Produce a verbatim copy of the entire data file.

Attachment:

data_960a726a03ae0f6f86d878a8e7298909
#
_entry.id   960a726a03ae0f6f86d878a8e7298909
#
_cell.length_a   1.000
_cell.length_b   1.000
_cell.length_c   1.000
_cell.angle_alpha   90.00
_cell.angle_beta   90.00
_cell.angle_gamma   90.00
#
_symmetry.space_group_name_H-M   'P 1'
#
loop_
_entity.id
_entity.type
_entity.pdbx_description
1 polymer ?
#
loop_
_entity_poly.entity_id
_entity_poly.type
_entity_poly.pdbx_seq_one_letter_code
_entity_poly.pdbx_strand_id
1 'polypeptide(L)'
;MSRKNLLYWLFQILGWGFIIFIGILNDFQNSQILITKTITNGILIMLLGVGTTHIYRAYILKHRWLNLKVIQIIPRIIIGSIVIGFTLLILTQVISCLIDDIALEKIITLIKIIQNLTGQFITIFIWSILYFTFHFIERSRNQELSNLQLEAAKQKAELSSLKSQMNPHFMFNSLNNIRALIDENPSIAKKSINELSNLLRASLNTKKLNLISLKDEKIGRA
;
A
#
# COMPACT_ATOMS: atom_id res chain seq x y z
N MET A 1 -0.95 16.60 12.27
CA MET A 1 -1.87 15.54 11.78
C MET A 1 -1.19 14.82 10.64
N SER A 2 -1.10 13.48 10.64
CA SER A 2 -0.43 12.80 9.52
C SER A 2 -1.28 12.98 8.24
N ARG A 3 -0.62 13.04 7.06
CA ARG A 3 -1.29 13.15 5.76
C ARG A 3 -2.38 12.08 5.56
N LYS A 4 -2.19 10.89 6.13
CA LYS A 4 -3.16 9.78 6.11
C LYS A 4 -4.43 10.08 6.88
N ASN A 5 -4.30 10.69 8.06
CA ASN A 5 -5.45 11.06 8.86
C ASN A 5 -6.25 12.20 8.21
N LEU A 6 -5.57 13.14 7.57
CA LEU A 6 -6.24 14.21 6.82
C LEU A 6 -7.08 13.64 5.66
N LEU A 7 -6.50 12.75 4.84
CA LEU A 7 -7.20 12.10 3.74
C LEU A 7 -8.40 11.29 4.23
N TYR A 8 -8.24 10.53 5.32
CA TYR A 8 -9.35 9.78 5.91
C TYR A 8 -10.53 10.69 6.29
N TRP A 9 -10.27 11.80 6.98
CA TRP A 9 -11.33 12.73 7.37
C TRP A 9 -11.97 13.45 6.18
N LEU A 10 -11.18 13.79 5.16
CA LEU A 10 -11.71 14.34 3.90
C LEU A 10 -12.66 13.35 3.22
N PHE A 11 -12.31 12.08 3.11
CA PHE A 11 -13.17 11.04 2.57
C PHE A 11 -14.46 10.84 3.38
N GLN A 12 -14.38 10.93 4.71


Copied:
data_960a726a03ae0f6f86d878a8e7298909
#
_entry.id   960a726a03ae0f6f86d878a8e7298909
#
_cell.length_a   1.000
_cell.length_b   1.000
_cell.length_c   1.000
_cell.angle_alpha   90.00
_cell.angle_beta   90.00
_cell.angle_gamma   90.00
#
_symmetry.space_group_name_H-M   'P 1'
#
loop_
_entity.id
_entity.type
_entity.pdbx_description
1 polymer ?
#
loop_
_entity_poly.entity_id
_entity_poly.type
_entity_poly.pdbx_seq_one_letter_code
_entity_poly.pdbx_strand_id
1 'polypeptide(L)'
;MSRKNLLYWLFQILGWGFIIFIGILNDFQNSQILITKTITNGILIMLLGVGTTHIYRAYILKHRWLNLKVIQIIPRIIIGSIVIGFTLLILTQVISCLIDDIALEKIITLIKIIQNLTGQFITIFIWSILYFTFHFIERSRNQELSNLQLEAAKQKAELSSLKSQMNPHFMFNSLNNIRALIDENPSIAKKSINELSNLLRASLNTKKLNLISLKDEKIGRA
;
A
#
# COMPACT_ATOMS: atom_id res chain seq x y z
N MET A 1 -0.95 16.60 12.27
CA MET A 1 -1.87 15.54 11.78
C MET A 1 -1.19 14.82 10.64
N SER A 2 -1.10 13.48 10.64
CA SER A 2 -0.43 12.80 9.52
C SER A 2 -1.28 12.98 8.24
N ARG A 3 -0.62 13.04 7.06
CA ARG A 3 -1.29 13.15 5.76
C ARG A 3 -2.38 12.08 5.56
N LYS A 4 -2.19 10.89 6.13
CA LYS A 4 -3.16 9.78 6.11
C LYS A 4 -4.43 10.08 6.88
N ASN A 5 -4.30 10.69 8.06
CA ASN A 5 -5.45 11.06 8.86
C ASN A 5 -6.25 12.20 8.21
N LEU A 6 -5.57 13.14 7.57
CA LEU A 6 -6.24 14.21 6.82
C LEU A 6 -7.08 13.64 5.66
N LEU A 7 -6.50 12.75 4.84
CA LEU A 7 -7.20 12.10 3.74
C LEU A 7 -8.40 11.29 4.23
N TYR A 8 -8.24 10.53 5.32
CA TYR A 8 -9.35 9.78 5.91
C TYR A 8 -10.53 10.69 6.29
N TRP A 9 -10.27 11.80 6.98
CA TRP A 9 -11.33 12.73 7.37
C TRP A 9 -11.97 13.45 6.18
N LEU A 10 -11.18 13.79 5.16
CA LEU A 10 -11.71 14.34 3.90
C LEU A 10 -12.66 13.35 3.22
N PHE A 11 -12.31 12.08 3.11
CA PHE A 11 -13.17 11.04 2.57
C PHE A 11 -14.46 10.84 3.38
N GLN A 12 -14.38 10.93 4.71